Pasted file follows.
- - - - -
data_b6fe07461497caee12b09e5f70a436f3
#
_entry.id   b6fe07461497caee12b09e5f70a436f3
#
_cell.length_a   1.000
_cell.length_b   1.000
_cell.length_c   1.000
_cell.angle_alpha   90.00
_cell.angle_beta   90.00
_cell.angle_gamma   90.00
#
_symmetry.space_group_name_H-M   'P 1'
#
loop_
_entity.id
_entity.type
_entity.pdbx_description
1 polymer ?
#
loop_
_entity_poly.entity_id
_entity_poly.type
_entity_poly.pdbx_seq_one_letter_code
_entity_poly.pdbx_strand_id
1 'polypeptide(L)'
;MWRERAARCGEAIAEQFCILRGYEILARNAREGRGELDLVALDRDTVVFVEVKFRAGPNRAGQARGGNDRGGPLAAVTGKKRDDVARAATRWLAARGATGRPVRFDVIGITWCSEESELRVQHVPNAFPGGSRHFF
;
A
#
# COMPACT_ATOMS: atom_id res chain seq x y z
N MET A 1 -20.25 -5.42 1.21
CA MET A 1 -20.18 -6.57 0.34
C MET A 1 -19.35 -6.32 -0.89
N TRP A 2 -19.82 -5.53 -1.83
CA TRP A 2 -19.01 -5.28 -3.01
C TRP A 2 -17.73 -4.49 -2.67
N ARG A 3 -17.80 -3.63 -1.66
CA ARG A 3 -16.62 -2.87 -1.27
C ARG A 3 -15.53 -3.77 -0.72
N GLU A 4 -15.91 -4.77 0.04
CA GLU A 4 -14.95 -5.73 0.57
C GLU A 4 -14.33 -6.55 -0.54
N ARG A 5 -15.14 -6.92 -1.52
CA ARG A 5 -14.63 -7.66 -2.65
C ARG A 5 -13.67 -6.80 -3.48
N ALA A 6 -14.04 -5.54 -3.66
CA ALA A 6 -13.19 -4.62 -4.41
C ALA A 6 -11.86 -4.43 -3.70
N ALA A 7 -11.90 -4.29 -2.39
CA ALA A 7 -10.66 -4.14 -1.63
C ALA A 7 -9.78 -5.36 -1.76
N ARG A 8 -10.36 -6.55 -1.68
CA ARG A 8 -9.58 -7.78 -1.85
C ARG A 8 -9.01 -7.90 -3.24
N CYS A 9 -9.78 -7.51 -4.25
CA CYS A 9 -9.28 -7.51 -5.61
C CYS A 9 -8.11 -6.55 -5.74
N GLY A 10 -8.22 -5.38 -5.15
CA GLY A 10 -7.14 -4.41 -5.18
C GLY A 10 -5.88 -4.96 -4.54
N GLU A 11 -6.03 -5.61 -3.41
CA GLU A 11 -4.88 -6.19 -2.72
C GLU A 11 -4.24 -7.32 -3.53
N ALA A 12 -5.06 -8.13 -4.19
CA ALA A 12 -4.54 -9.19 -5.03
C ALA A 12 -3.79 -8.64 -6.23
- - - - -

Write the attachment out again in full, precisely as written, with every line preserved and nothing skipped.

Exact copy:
data_b6fe07461497caee12b09e5f70a436f3
#
_entry.id   b6fe07461497caee12b09e5f70a436f3
#
_cell.length_a   1.000
_cell.length_b   1.000
_cell.length_c   1.000
_cell.angle_alpha   90.00
_cell.angle_beta   90.00
_cell.angle_gamma   90.00
#
_symmetry.space_group_name_H-M   'P 1'
#
loop_
_entity.id
_entity.type
_entity.pdbx_description
1 polymer ?
#
loop_
_entity_poly.entity_id
_entity_poly.type
_entity_poly.pdbx_seq_one_letter_code
_entity_poly.pdbx_strand_id
1 'polypeptide(L)'
;MWRERAARCGEAIAEQFCILRGYEILARNAREGRGELDLVALDRDTVVFVEVKFRAGPNRAGQARGGNDRGGPLAAVTGKKRDDVARAATRWLAARGATGRPVRFDVIGITWCSEESELRVQHVPNAFPGGSRHFF
;
A
#
# COMPACT_ATOMS: atom_id res chain seq x y z
N MET A 1 -20.25 -5.42 1.21
CA MET A 1 -20.18 -6.57 0.34
C MET A 1 -19.35 -6.32 -0.89
N TRP A 2 -19.82 -5.53 -1.83
CA TRP A 2 -19.01 -5.28 -3.01
C TRP A 2 -17.73 -4.49 -2.67
N ARG A 3 -17.80 -3.63 -1.66
CA ARG A 3 -16.62 -2.87 -1.27
C ARG A 3 -15.53 -3.77 -0.72
N GLU A 4 -15.91 -4.77 0.04
CA GLU A 4 -14.95 -5.73 0.57
C GLU A 4 -14.33 -6.55 -0.54
N ARG A 5 -15.14 -6.92 -1.52
CA ARG A 5 -14.63 -7.66 -2.65
C ARG A 5 -13.67 -6.80 -3.48
N ALA A 6 -14.04 -5.54 -3.66
CA ALA A 6 -13.19 -4.62 -4.41
C ALA A 6 -11.86 -4.43 -3.70
N ALA A 7 -11.90 -4.29 -2.39
CA ALA A 7 -10.66 -4.14 -1.63
C ALA A 7 -9.78 -5.36 -1.76
N ARG A 8 -10.36 -6.55 -1.68
CA ARG A 8 -9.58 -7.78 -1.85
C ARG A 8 -9.01 -7.90 -3.24
N CYS A 9 -9.78 -7.51 -4.25
CA CYS A 9 -9.28 -7.51 -5.61
C CYS A 9 -8.11 -6.55 -5.74
N GLY A 10 -8.22 -5.38 -5.15
CA GLY A 10 -7.14 -4.41 -5.18
C GLY A 10 -5.88 -4.96 -4.54
N GLU A 11 -6.03 -5.61 -3.41
CA GLU A 11 -4.88 -6.19 -2.72
C GLU A 11 -4.24 -7.32 -3.53
N ALA A 12 -5.06 -8.13 -4.19
CA ALA A 12 -4.54 -9.19 -5.03
C ALA A 12 -3.79 -8.64 -6.23